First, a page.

Religion — an integral part of UW’s identity

Just off University Avenue, Lutheran Campus Ministry is one of the many places religious students gather on UW-Madison’s campus. Emma Conway photo

Whether she is manning the desk, sipping coffee or leading bible study, Sami George spends quite a bit of time at Lutheran Campus Ministry off of University Avenue. A LCM Intern, George is one of 47,963 students who attend The University of Wisconsin-Madison. 

Upon admission, a variety of factors are taken into consideration, like grades, hometown and race to name a few. But one contentious category may slip under students’ radar — religious affiliation. Many mindlessly check Christian, Jewish or none, while others realize the question’s gravity.


As a Lutheran Campus Ministry Intern, Sami George navigates religious conversations with other UW-Madison students. Emma Conway photo

George checked Christian. Coming into college, George knew she wanted to continue pursuing Lutheranism. Back home, the church brought George community. In Madison, Lutheran Campus Ministry did the same. Yet she has noticed that her religious ties can elicit an array of reactions from fellow students.

“Telling people that you’re religious can be a really polarizing issue,” George said. “Religion has been used to discriminate [against] people forever.”

The division George describes does not solely apply to the Madison area but the entire country. Amidst polarization, the U.S.’ religious landscape has changed. The U.S. population has steered away from religious institutions toward general disaffiliation. Less than 50% of Americans consider themselves members of a church. This dynamic has influenced religious interactions. 

While the growing “nones” are half of the population, affiliates are the other. Regardless of which box one checks, people pursuing religion are far more similar than different. 

Beneath the surface, religious systems are asking big, meaning-of-life questions. Nobody holds the same answer. Yet UW poses an important question — What is religion’s role at a public university? Overtime, the answer has evolved. 

Religion’s role in diversity, equity and inclusion

Ulrich Rosenhagen has been at UW-Madison for 15 years. While facilitating religious conversations with students as a director and professor, he noticed a shift in UW’s religious outlook. 

In 2013, UW began embracing diversity, equity and inclusion. Rosenhagen says religion falls under DEI’s umbrella.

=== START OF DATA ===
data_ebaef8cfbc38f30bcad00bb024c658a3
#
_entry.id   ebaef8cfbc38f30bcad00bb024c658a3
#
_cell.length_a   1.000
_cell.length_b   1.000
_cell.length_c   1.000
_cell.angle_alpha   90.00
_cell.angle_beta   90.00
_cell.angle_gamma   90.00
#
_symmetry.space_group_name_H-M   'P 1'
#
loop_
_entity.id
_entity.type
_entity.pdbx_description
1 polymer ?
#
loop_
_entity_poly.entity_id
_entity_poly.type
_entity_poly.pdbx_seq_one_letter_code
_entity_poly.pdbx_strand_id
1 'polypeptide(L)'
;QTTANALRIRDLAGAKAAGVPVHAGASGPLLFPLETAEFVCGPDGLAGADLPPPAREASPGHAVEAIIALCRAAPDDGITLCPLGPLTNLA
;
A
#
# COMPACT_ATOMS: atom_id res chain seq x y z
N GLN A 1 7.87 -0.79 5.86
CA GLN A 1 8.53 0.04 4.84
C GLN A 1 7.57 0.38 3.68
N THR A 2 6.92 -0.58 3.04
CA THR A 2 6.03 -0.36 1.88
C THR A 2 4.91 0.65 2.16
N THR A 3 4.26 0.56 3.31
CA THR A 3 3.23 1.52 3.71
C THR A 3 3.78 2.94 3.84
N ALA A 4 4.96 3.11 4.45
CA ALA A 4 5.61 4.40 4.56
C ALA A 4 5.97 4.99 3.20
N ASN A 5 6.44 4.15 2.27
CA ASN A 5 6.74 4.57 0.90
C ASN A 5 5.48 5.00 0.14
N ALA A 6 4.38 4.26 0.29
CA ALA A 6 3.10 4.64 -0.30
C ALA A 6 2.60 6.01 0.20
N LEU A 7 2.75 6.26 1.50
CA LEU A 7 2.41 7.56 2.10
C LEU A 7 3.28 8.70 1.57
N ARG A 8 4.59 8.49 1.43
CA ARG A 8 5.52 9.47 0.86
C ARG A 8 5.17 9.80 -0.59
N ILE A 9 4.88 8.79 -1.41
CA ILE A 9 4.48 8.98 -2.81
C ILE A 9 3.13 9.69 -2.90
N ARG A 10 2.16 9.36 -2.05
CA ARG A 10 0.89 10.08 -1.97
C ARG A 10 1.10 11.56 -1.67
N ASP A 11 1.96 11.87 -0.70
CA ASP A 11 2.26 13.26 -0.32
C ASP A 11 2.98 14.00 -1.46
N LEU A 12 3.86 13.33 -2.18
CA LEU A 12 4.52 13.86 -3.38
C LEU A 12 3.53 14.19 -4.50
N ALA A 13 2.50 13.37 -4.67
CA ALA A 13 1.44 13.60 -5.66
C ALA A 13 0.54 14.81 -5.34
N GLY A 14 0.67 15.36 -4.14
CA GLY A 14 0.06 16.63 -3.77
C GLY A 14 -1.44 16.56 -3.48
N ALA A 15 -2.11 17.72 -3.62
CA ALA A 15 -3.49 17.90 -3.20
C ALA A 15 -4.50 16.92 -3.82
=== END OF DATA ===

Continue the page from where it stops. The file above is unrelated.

“The university quickly realized it’s not just issues of race, it’s not just issues of sexual orientation, it’s not just issues of gender,” Rosenhagen said. “It’s also religion that plays an important role.”

Considering religion as a piece of students’ identities was a start. Yet more needed to be done. 

According to CRGC’s Digital Coordinator Emma Lai, it’s one thing to talk about DEI — it’s another to enact it. 

As a CRGC’s Digital Coordinator, Emma Lai can speak to UW’s religious landscape. Emma Conway photo

While UW backs CRGC and the idea of DEI, Rosenhagen says some of the center’s efforts have fallen on deaf ears. Take this semester’s start date as an example. CRGC and UW faculty spoke out against classes starting on Sept. 7, the second day of Rosh Hashanah. Though the Jewish New Year is one of Judaism’s holiest holidays, UW decided to carry on with classes as scheduled. After many called UW out on its lack of DEI, UW issued a statement. According to Rosenhagen, UW is far from fully adopting the DEI mindset they embraced in 2013. 

Lai has seen UW as a student and recent graduate. She says CRGC’s commitment to DEI is bridging divides on campus. 

“CRGC at UW-Madison opens up a whole nother can of worms, a whole nother platform, per se, in which people can cross party lines, can cross racial ethnic lines, can cross religious lines,” Lai said. “It’s almost spinning it on its head. Religion is no longer a divider, but it’s what brings people together.” 

Coming together

According to Lai, CRGC can only take UW’s religious equity so far. She says conversation drives connection. Real change stems from students, reaching out to others who checked a different box on their application. 

 “A place like UW where people are open minded — they’re constantly thinking about other perspectives and they’re open to new ideas — that’s a perfect breeding ground for better interfaith dialogue.”

Students are headed in the direction Lai envisions. As of 2020, 75% of first year students and 70% of seniors say they had discussions with people who have different religious views than their own, a solid start. 

George continues to be one of those students. She has stepped outside her box by engaging in interfaith conversations. Some have elicited different responses than she imagined. But being receptive to other religious perspectives is larger than listening, according to Emily Tveite, George’s Boss at LCM. 

“There’s something that relates to the Wisconsin Idea,” Tviete said. “The idea that we are supposed to be nurturing adults to do something that is important to our whole state, our whole society.”

And there is much more to UW students than the religious box they choose to check — if 47,963 Badgers choose to see beyond their own beliefs and engage with one another.